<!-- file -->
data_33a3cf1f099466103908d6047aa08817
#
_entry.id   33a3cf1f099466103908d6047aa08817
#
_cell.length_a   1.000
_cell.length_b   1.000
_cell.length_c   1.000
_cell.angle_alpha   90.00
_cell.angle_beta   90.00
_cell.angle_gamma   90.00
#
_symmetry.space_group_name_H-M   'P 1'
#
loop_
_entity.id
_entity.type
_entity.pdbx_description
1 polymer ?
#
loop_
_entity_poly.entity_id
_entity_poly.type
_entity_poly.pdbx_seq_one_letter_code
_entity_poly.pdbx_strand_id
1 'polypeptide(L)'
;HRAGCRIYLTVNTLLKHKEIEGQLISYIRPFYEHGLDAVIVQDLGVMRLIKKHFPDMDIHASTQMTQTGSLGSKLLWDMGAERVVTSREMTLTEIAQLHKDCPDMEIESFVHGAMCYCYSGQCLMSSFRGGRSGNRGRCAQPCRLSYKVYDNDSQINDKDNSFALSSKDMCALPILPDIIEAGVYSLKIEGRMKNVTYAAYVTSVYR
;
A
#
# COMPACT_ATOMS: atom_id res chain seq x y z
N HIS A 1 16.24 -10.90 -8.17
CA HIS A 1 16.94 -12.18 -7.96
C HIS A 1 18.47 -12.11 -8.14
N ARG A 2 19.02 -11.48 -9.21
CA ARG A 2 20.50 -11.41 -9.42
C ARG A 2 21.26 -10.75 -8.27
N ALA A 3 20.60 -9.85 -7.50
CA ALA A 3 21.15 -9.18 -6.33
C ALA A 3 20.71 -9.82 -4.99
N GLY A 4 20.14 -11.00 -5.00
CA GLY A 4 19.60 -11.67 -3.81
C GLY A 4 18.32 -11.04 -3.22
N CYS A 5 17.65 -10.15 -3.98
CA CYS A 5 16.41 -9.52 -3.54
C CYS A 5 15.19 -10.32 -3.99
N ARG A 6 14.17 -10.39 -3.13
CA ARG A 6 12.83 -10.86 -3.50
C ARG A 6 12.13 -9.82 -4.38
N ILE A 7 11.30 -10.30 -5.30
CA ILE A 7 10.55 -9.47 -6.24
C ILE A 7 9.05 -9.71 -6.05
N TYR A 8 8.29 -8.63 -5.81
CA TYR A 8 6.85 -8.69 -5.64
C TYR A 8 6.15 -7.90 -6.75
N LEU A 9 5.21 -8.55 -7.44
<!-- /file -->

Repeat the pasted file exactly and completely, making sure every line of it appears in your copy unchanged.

data_33a3cf1f099466103908d6047aa08817
#
_entry.id   33a3cf1f099466103908d6047aa08817
#
_cell.length_a   1.000
_cell.length_b   1.000
_cell.length_c   1.000
_cell.angle_alpha   90.00
_cell.angle_beta   90.00
_cell.angle_gamma   90.00
#
_symmetry.space_group_name_H-M   'P 1'
#
loop_
_entity.id
_entity.type
_entity.pdbx_description
1 polymer ?
#
loop_
_entity_poly.entity_id
_entity_poly.type
_entity_poly.pdbx_seq_one_letter_code
_entity_poly.pdbx_strand_id
1 'polypeptide(L)'
;HRAGCRIYLTVNTLLKHKEIEGQLISYIRPFYEHGLDAVIVQDLGVMRLIKKHFPDMDIHASTQMTQTGSLGSKLLWDMGAERVVTSREMTLTEIAQLHKDCPDMEIESFVHGAMCYCYSGQCLMSSFRGGRSGNRGRCAQPCRLSYKVYDNDSQINDKDNSFALSSKDMCALPILPDIIEAGVYSLKIEGRMKNVTYAAYVTSVYR
;
A
#
# COMPACT_ATOMS: atom_id res chain seq x y z
N HIS A 1 16.24 -10.90 -8.17
CA HIS A 1 16.94 -12.18 -7.96
C HIS A 1 18.47 -12.11 -8.14
N ARG A 2 19.02 -11.48 -9.21
CA ARG A 2 20.50 -11.41 -9.42
C ARG A 2 21.26 -10.75 -8.27
N ALA A 3 20.60 -9.85 -7.50
CA ALA A 3 21.15 -9.18 -6.33
C ALA A 3 20.71 -9.82 -4.99
N GLY A 4 20.14 -11.00 -5.00
CA GLY A 4 19.60 -11.67 -3.81
C GLY A 4 18.32 -11.04 -3.22
N CYS A 5 17.65 -10.15 -3.98
CA CYS A 5 16.41 -9.52 -3.54
C CYS A 5 15.19 -10.32 -3.99
N ARG A 6 14.17 -10.39 -3.13
CA ARG A 6 12.83 -10.86 -3.50
C ARG A 6 12.13 -9.82 -4.38
N ILE A 7 11.30 -10.30 -5.30
CA ILE A 7 10.55 -9.47 -6.24
C ILE A 7 9.05 -9.71 -6.05
N TYR A 8 8.29 -8.63 -5.81
CA TYR A 8 6.85 -8.69 -5.64
C TYR A 8 6.15 -7.90 -6.75
N LEU A 9 5.21 -8.55 -7.44